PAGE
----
- Wrap your pitch around trendy topics/disasters – timing is key!
- Subject lines: Think TMZ…no boring: “Subject: How to be successful” email headlines
- No attachments in your email, consider using hyperlinks
- Less is more, don’t be too wordy, 100 -150 words works: Headline >bullets> close!
- Be consistent & patient – the majority of your pitches won’t get a response – but some will.
SmallBizLady: After someone has landed the media outlet they desired, how do they keep the momentum?
Aprille Franks-Hunt: Leveraging the opportunity is where most people fizzle. While each media opportunity you land is a boost in credibility for your brand – the expectation that being on TV or in a magazine is going to change your life overnight isn’t realistic. One should be prepared to capture the moment via video clips, testimonials from the show host, reporter or producer, capture screen shots, and then add them to your website. They can also be used in pitches to other outlets. You should also build content around your media opps by blogging about them or emailing snippets to your email list.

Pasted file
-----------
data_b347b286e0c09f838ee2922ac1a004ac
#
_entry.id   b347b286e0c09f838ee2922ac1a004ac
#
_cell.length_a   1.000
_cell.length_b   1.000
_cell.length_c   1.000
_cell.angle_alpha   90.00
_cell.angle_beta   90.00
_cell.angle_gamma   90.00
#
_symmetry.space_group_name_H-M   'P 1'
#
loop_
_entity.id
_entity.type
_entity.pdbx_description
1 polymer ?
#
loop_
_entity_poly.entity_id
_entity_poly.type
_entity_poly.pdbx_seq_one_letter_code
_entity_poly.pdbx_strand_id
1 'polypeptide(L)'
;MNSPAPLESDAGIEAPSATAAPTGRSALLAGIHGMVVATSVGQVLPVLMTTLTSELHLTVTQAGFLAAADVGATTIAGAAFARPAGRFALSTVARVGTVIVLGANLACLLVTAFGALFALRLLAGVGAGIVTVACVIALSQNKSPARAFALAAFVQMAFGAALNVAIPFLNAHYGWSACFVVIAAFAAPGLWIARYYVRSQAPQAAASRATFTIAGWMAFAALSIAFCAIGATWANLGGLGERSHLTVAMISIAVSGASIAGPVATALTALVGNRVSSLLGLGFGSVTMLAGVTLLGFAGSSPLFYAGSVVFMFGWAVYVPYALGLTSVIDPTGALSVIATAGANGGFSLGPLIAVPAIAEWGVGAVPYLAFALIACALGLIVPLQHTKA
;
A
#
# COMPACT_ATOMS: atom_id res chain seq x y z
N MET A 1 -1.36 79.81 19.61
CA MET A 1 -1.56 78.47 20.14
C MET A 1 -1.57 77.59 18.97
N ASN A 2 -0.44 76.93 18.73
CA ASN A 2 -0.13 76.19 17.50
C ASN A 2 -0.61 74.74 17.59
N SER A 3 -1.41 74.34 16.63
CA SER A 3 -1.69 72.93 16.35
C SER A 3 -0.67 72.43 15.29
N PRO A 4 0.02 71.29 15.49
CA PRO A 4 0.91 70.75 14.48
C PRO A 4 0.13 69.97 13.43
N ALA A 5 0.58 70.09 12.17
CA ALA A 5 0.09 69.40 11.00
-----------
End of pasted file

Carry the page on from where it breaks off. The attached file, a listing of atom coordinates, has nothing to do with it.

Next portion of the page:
SmallBizLady: How did you land your first television appearance?
Aprille Franks-Hunt: A lady who was helping me sent an email to the show host for me to be a guest. Just days before I was to appear, the guest co-host was unavailable and they asked could I fill that spot for the day. Of course I said yes – that one show turned into me co-hosting 35 shows in one year with my own segment. I even hosted two shows myself while the host was on maternity leave. You never know what will happen, you just have to put yourself out there and be ready for what’s to come!
“Buzz Definition Displays Public Attention Or Popularity” courtesy of Stuart Miles / www.freedigitalphotos.net